For example, legislation has been drafted by Congress that would make it easier for the government to spy on people. CISPA has already been passed in the House of Representatives and its Senate counterpart, SECURE IT, is in committee. While these bills aim to protect the U.S. from cyberterrorism, they also would allow companies to share user’s private data with the government without a warrant or any oversight.
There’s also a landmark case in which the Supreme Court in January ruled unanimously that police and the FBI violated the Fourth Amendment when they secretly attached a GPS tracker to a man’s car and tracked him for a month.
“But now the government — instead of fixing the way it conducts this kind of invasive surveillance — has simply set its sights on another way to obtain people's location information: their cell phones,” writes the ACLU in a statement.
The defendant is being retried and last week his attorney said that prosecutors have also obtained records showing the location and movement of his cell phone over the course of five months.
“Since the GPS data from Jones's car was thrown out by the Supreme Court, it seems the prosecution intends to use Jones's cell phone data to get another bite at the apple. Like the GPS device on the car, the government was able to obtain the cell phone information without a probable cause warrant. Instead, it only had to claim that the data was ‘relevant and material’ to an ongoing investigation,” the ACLU points out, adding that after investigating public records the civil liberties watchdog group found that hundreds of law enforcement agencies engage in cell phone tracking on a regular basis, many of which do so without a warrant.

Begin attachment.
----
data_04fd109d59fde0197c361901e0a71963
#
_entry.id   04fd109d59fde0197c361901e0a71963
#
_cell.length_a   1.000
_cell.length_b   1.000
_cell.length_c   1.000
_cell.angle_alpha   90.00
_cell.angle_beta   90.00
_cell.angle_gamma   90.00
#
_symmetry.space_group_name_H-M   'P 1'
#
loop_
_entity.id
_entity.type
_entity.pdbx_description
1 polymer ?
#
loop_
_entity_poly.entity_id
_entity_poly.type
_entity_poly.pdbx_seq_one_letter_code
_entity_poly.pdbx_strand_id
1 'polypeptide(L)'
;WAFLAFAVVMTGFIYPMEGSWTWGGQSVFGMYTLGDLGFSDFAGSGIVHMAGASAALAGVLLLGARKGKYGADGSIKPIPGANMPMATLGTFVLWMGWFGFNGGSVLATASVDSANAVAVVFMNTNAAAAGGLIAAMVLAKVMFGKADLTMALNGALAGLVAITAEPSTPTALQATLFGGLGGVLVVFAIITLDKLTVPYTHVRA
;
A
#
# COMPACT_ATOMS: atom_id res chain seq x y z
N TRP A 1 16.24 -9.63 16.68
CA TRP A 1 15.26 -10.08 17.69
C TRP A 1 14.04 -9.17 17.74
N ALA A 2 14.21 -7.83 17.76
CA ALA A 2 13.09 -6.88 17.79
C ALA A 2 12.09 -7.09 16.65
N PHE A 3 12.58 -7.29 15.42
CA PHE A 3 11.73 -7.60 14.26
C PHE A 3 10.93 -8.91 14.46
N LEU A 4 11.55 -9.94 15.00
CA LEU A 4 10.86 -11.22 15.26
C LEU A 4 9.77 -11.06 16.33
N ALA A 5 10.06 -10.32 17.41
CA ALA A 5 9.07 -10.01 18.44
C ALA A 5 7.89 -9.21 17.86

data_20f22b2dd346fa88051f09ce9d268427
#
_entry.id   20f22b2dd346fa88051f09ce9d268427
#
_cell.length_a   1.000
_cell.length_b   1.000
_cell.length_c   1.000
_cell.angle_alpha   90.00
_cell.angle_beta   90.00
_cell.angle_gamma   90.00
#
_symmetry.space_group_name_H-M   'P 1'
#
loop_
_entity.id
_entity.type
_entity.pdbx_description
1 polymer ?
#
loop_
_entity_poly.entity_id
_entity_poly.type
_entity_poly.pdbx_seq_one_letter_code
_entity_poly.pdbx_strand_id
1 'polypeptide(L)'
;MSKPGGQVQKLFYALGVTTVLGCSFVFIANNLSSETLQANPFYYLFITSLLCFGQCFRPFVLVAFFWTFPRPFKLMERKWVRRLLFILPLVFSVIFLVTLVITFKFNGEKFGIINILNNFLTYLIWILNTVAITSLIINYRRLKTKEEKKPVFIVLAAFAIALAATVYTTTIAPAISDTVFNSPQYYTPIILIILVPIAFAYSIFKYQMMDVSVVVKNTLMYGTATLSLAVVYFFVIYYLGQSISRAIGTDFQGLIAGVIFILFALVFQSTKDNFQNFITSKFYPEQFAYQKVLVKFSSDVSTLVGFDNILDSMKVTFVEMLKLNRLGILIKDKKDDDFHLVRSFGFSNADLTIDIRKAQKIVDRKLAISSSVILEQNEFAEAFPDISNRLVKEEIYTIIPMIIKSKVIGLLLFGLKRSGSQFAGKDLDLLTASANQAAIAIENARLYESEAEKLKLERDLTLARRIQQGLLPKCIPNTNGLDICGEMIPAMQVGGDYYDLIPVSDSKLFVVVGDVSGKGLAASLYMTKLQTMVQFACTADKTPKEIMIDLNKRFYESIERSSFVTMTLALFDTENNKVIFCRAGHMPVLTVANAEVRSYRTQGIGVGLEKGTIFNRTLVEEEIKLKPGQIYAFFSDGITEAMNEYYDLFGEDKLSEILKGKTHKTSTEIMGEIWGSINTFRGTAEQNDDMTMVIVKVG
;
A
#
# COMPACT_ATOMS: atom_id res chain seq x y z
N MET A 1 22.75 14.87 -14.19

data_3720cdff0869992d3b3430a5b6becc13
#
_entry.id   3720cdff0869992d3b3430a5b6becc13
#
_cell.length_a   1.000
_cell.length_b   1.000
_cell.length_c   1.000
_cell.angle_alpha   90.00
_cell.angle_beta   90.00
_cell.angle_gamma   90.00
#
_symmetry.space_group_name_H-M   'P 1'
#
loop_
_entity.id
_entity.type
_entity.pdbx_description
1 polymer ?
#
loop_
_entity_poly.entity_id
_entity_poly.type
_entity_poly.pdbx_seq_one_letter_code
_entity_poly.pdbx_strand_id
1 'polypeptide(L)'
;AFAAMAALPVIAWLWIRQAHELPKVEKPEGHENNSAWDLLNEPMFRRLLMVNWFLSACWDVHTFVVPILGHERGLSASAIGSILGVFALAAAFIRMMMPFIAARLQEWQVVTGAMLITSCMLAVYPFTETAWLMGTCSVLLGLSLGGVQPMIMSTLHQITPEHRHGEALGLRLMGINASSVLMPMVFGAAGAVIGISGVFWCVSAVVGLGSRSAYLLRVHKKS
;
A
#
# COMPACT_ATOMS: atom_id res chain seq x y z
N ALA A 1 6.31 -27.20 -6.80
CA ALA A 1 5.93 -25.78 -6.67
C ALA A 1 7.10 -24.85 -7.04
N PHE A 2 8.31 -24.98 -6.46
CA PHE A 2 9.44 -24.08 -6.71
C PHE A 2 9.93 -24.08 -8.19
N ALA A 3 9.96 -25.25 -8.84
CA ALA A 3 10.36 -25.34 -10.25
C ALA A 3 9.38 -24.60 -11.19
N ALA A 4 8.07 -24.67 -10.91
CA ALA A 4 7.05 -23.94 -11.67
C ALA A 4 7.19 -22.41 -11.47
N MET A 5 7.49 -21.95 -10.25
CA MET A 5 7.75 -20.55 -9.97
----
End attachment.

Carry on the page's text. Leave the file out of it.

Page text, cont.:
The ACLU says pending legislation in Congress, titled the Geolocation Privacy and Surveillance (GPS) Act, would require law enforcement agents to obtain a warrant in order to access location information.
Want to support it? The ACLU has a slick tool on its site that will send a message to your legislators.